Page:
Implementing the UN Management Reform: Progress, and Implications for Peace Operations

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In 2017, United Nations Secretary-General António Guterres proposed a new management paradigm to better enable the UN to address global challenges by giving decision-makers at the country level greater authority over their resources and thus greater speed and flexibility in setting and responding to priorities; reducing duplicative structures and increasing support for the field, including through the creation of new Departments of Operational Support (DOS) and Management Strategy, Policy, and Compliance(DMSPC); increasing accountability, and transparency; and reforming planning and budgeting processes.

While the reform is still a work in progress, it has continued to gain momentum, and implementation has become more systematic. More work is needed to fully realize the potential of the management reform, and ensure that it aligns with parallel reforms underway in the UN peace and security architecture and development system.

IPI, in partnership with the French Ministry for Armed Forces, held a virtual conversation among high ranking UN management officials and experts on September 17th to examine the implementation of the reform and its impact on peace operations, both from the perspectives of UN headquarters and the field.

Setting the backdrop for the discussion, Rear Admiral Hervé Hamelin, Deputy Director for International Security Affairs, Directorate General for International Relations and Strategy, French Ministry for Armed Forces, said that while the reform aims to respond to changes in peace operations mandates on operating environments, “stakeholders, more particularly from the field, continue to consider that it is not implemented to its fullest potential. Additional challenges continue as well to divide the international community, more particularly the capacity of member states to overcome divisions during the current 75th session of the UN General Assembly that will be key for the implementation of the reform on human resources.”

Wolfgang Weiszegger, former Director of Mission Support for the UN Interim Force in Lebanon (UNIFIL) and author of the IPI paper Implementing the UN Management Reform: Progress and Implications for Peace Operations, gave a stark overview of how field operation management needs have piled up and why serious reform was needed. “If a UN field operation needs as little as a paper clip or as much as finance personnel, an aircraft, or a maritime fleet, management or support staff, DOS at UN headquarters, and mission support staff in the field better be included and involved in all discussions, and at each and every step of the way you need analysis, planning, execution, and evaluation processes. Otherwise, the resources required to implement a mission’s mandate just won’t be available at the right time and at the right quantity, quality, and cost. There’ll be no sufficient personnel, financial assets, infrastructure, materiel assets in place when and where they’re needed. That’s why it would be important to determine and leverage the converging streams of the management reform also with the streams of the peace and security reform, and the development reform since nothing works in isolation, and synchronicities and interdependencies need to be leveraged.”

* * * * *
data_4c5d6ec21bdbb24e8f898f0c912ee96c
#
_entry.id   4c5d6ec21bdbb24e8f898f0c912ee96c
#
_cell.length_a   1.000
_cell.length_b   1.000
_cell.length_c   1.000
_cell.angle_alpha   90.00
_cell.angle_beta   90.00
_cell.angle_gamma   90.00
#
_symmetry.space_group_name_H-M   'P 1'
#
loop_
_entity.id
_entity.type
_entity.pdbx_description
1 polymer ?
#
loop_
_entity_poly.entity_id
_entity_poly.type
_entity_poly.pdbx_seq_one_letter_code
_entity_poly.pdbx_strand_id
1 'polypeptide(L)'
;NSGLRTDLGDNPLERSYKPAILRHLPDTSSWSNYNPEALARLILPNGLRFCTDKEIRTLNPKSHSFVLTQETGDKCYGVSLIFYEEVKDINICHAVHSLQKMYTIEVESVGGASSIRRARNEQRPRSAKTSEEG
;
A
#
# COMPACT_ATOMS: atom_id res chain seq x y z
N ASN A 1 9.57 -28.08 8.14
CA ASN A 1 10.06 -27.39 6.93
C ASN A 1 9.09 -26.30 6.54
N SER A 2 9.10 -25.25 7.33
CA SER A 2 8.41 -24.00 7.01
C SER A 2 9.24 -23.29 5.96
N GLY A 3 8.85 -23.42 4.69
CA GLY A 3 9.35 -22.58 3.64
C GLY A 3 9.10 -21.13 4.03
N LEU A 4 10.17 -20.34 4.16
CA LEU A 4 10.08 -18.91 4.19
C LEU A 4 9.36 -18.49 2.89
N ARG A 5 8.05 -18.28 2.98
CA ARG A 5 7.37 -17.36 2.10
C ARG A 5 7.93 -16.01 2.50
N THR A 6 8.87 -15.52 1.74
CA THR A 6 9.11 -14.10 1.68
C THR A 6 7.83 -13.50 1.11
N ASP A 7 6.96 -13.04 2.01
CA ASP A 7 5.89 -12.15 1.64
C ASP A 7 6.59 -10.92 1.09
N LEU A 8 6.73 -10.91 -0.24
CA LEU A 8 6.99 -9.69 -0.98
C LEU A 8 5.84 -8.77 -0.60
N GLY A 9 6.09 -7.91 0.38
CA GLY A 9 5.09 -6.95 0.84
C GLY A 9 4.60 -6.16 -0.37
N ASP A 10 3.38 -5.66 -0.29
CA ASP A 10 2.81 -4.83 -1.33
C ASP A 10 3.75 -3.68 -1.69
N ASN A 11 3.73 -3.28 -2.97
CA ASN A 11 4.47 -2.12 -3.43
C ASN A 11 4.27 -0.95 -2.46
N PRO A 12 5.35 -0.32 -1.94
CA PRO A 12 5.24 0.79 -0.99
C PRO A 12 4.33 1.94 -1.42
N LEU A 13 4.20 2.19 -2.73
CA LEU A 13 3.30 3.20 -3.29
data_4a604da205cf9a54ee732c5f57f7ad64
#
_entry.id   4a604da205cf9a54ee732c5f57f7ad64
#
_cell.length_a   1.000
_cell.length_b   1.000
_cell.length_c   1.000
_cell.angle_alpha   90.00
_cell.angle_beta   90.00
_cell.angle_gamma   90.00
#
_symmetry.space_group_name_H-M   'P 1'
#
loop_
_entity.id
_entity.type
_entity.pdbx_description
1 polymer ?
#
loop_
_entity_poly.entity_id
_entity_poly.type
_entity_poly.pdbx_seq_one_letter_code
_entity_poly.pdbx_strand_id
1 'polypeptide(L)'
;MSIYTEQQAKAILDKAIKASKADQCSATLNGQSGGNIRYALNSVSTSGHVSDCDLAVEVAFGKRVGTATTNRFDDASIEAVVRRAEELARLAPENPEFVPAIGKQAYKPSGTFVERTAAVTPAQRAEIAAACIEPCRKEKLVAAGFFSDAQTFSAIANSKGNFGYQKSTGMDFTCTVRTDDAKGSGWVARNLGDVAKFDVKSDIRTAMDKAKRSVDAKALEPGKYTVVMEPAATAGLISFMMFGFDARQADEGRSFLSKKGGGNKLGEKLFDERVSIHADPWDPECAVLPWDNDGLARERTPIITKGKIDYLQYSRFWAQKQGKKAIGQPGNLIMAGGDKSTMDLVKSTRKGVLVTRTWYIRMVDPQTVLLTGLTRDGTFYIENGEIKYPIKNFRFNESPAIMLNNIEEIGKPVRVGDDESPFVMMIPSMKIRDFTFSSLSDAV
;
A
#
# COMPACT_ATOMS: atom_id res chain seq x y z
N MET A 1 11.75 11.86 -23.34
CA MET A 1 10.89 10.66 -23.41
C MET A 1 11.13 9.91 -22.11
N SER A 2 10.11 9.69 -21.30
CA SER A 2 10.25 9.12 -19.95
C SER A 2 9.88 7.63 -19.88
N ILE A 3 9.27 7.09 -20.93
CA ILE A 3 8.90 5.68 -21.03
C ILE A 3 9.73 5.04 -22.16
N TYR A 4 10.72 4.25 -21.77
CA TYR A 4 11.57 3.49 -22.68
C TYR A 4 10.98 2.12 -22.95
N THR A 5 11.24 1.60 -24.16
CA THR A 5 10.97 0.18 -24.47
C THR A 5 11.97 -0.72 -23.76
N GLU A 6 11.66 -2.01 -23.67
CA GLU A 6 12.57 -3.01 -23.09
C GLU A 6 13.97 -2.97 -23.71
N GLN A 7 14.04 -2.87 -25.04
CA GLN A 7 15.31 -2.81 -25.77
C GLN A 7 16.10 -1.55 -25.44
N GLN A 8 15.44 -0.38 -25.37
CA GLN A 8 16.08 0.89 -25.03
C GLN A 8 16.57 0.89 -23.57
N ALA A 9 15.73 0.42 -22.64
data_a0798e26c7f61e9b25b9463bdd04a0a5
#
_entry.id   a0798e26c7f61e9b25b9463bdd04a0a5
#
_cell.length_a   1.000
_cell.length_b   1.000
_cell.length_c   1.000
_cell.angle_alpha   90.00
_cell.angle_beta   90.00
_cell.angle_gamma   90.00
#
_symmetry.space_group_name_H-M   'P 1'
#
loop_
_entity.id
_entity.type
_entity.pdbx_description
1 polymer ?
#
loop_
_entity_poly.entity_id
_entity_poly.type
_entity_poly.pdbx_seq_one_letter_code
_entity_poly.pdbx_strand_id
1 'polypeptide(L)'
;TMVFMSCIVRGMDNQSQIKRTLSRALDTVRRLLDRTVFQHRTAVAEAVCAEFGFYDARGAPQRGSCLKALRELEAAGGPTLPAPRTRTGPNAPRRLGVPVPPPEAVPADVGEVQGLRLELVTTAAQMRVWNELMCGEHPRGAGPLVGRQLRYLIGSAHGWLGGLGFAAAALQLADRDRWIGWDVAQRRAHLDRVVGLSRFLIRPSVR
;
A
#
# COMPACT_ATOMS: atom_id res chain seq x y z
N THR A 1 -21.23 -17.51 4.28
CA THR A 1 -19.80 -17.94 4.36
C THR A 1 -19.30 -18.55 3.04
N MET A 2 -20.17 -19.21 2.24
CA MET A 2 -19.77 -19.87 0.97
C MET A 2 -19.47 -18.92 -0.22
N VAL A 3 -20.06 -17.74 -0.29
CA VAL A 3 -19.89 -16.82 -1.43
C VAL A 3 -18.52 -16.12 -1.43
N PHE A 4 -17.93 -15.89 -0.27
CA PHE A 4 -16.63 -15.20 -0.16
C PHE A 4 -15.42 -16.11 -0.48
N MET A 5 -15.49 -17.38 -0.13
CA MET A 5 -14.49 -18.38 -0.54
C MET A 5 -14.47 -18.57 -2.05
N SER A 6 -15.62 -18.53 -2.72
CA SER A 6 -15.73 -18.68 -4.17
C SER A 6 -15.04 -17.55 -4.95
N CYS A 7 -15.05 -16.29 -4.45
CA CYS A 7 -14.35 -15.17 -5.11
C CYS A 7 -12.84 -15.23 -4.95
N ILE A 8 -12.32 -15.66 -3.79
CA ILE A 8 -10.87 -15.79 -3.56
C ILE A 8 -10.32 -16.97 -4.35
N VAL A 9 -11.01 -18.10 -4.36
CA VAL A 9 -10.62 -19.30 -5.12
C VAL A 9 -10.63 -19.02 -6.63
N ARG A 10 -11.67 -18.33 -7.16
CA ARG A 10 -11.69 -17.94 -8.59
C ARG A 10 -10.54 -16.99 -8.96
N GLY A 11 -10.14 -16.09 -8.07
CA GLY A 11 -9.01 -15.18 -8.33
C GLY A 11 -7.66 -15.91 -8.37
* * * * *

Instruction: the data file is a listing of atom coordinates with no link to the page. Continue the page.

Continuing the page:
Reviewing what had occurred so far in response to the reforms, Mr. Weiszegger said, “Managers have been empowered, accountability strengthened, processes streamlined, delegations of authority decentralized, and trust with member states improved, just to name a few.” A critical part that remained to be done, he stressed, was determining whether it has had a positive impact on people on the ground and people in areas of distress and conflict. But in general, he concluded, “The management reforms have taken off, are on the right track, and emphasis must now be placed on keeping the momentum going.”

Eugene Chen, Programme Management Officer in the Executive Office of the UN Secretary-General, flagged the high priority of the Secretary-General’s reform agenda by saying that its “ultimate objective” was “to maintain the relevance of the United Nations. The reforms seek to achieve this by enhancing the effectiveness and accountability of the organization in program delivery through all three tracks of reform, including management, peace and security, and development. The management reform focuses on decentralizing the management of the Secretariat and empowering senior managers, including heads of missions, such that the responsibility for implementing mandates is now aligned with authority to manage resources. The structural changes to the management architecture at headquarters are a catalyst for the decentralization.”

Mr. Chen detailed some of the changes and counseled against thinking that the reform was simply a rearrangement of functions rather than the sweeping fundamental shift that it is in the relationship between headquarters and the field. “Authority for the management of human and financial resources is delegated directly to senior managers, including heads of mission. Missions are therefore no longer mere extensions of the will of headquarters departments, but are now firmly in the driver’s seat. The newly established headquarters departments have no day-to-day decision-making authority over mission budgets and staffing but instead are responsible for supporting missions and other Secretariat entities through policy and guidance, advisory services, and administrative and logistical support.” He said that there are also new formalized mechanisms with representative field participation to ensure that policies and procedures are in line with recommendations from the field.